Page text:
"By the time I'd lived here for three years, the canteen manager was ready to retire," said Debra in a strong American accent. "I stepped into the role - not knowing what I was in for.
"I do all the food orders with vendors, a lot of personal shopping, cleaning and prep work, so generally it's between 40 to 60 hours a week volunteering in the footy season. I get here at 7am on Saturday and don't leave until 7pm.
"I absolutely love this place and I think it's important to give back by volunteering.
"Community spirit is huge here in Barnawartha. Neighbours help neighbours and everybody's interested in making the best for everyone that lives here. You can't lose your dog in Barnawartha. It's going to show up within two hours on our Facebook page.
"I fell in love with footy, it's marvellous. I lived in Wodonga for eight years but I felt like I became a true part of the community when we moved to Barnawartha."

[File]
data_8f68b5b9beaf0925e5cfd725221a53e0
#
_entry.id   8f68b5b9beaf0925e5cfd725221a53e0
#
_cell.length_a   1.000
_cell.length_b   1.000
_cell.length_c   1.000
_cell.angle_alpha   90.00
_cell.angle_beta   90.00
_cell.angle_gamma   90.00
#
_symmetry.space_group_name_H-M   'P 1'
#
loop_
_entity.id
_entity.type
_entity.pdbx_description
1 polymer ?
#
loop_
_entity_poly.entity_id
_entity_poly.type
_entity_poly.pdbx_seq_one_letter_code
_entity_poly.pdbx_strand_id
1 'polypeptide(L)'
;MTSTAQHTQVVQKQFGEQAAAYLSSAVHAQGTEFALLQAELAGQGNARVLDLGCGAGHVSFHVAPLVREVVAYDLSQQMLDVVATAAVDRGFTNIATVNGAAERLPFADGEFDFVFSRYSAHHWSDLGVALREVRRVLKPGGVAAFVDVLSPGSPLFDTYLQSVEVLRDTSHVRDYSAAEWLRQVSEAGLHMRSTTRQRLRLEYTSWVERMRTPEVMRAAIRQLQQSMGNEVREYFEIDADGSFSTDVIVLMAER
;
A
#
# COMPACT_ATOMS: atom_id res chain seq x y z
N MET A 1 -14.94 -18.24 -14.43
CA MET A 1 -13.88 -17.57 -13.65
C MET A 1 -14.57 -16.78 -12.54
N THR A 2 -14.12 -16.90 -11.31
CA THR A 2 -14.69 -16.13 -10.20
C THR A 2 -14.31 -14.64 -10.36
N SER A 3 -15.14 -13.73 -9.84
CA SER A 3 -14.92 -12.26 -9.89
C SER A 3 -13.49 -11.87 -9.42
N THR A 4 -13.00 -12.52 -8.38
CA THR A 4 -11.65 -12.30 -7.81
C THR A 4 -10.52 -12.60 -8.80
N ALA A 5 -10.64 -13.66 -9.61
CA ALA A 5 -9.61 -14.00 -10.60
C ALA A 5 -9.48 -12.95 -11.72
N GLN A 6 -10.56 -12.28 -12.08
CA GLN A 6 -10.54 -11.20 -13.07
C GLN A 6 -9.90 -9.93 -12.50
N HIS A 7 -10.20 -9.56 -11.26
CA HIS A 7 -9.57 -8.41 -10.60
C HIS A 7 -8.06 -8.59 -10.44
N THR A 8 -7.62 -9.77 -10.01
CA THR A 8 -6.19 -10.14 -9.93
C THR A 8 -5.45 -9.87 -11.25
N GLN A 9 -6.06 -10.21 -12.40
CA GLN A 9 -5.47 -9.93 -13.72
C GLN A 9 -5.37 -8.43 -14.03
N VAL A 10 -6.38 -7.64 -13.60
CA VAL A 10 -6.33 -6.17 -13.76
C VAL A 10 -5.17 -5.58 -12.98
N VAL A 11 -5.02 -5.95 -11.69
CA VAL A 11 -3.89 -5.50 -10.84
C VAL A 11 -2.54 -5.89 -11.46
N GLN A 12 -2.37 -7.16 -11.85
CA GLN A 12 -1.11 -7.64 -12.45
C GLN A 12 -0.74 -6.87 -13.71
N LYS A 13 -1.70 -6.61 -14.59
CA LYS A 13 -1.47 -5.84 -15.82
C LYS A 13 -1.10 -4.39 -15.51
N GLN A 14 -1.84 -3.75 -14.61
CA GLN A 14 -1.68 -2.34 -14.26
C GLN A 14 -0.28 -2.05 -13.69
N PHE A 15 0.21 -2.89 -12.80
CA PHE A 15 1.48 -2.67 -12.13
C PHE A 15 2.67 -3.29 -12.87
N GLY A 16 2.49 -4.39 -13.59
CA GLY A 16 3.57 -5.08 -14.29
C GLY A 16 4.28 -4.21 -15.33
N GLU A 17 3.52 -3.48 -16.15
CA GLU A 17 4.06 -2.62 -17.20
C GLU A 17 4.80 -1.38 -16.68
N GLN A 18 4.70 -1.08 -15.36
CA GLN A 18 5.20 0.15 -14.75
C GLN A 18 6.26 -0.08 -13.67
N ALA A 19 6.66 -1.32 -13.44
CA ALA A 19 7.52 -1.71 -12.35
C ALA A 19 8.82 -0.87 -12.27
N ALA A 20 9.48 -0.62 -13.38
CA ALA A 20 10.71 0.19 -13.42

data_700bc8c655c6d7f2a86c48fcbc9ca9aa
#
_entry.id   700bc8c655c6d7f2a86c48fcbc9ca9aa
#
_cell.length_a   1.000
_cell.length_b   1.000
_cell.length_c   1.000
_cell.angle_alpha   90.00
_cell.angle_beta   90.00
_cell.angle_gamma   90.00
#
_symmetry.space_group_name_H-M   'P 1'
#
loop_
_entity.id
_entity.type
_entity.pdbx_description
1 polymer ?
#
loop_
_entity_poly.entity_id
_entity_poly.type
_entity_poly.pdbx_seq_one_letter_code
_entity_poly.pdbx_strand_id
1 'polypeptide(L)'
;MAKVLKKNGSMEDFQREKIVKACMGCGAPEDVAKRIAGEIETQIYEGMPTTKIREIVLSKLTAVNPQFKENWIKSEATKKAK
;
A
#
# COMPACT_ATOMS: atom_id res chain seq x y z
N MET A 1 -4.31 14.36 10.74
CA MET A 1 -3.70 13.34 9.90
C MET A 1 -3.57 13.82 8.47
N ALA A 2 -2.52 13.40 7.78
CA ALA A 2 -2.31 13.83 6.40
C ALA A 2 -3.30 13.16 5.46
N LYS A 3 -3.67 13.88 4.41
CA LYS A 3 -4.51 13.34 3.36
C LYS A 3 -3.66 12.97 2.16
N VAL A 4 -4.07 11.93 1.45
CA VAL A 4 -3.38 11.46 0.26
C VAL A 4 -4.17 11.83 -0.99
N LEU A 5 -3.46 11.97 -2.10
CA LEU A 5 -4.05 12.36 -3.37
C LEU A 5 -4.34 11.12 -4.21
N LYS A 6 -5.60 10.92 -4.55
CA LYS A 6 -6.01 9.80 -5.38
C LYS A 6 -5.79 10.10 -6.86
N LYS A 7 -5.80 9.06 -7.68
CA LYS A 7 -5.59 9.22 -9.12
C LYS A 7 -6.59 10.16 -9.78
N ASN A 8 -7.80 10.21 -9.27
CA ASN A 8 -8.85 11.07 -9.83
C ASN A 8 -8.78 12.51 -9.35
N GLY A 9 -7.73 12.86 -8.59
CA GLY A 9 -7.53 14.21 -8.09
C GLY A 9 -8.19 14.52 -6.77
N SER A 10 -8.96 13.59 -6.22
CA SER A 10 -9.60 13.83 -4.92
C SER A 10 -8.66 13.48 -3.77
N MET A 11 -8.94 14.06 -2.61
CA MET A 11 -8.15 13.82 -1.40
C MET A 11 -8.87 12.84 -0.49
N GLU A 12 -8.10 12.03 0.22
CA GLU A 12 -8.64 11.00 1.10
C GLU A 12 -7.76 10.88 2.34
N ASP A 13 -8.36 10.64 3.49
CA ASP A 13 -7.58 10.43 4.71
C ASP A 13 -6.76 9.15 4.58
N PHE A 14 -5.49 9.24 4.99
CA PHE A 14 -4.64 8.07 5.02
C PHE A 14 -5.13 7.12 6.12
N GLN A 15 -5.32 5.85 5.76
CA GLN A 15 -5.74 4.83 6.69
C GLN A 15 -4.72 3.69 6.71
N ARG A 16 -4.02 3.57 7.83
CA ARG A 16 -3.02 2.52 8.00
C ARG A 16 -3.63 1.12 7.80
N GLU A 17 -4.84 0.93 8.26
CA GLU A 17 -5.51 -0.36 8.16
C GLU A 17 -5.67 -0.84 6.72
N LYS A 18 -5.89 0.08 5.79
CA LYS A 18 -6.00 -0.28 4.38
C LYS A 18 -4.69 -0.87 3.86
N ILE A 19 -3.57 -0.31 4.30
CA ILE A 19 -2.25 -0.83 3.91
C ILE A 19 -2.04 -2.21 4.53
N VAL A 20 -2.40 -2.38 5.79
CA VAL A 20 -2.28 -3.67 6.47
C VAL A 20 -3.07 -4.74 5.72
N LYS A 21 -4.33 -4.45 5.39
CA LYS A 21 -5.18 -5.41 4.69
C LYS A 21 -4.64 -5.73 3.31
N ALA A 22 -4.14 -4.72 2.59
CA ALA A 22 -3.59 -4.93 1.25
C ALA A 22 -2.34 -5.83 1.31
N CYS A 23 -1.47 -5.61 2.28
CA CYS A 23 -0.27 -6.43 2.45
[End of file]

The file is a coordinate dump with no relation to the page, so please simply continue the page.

The visitors prove too strong on the day but as Blunden sounds the final siren, there are still smiles around the ground. It's time to round up the kids, grab a final sausage in bread or head to the bar to discuss the day's victories and losses with mates.
"This is what we missed last year," said Jones. "Errol organised a couple of great days though. We came down here and weeded the ground. Four or five of us came down and it was just great to catch up.
"Sometimes you can organise a working bee and you won't see people for dust but that was something that allowed us to have a yarn together.
"The club's impact on me is a little bit hard to describe. There were great predecessors to us, the hierarchy of the club when we came here as young blokes and they probably developed that bit of club spirit in us.
"We could always do with more volunteers but we've got a great core here at Barnawartha."
From start to finish, I could not have been made more welcome in Tigerland.
No wonder people keep coming back.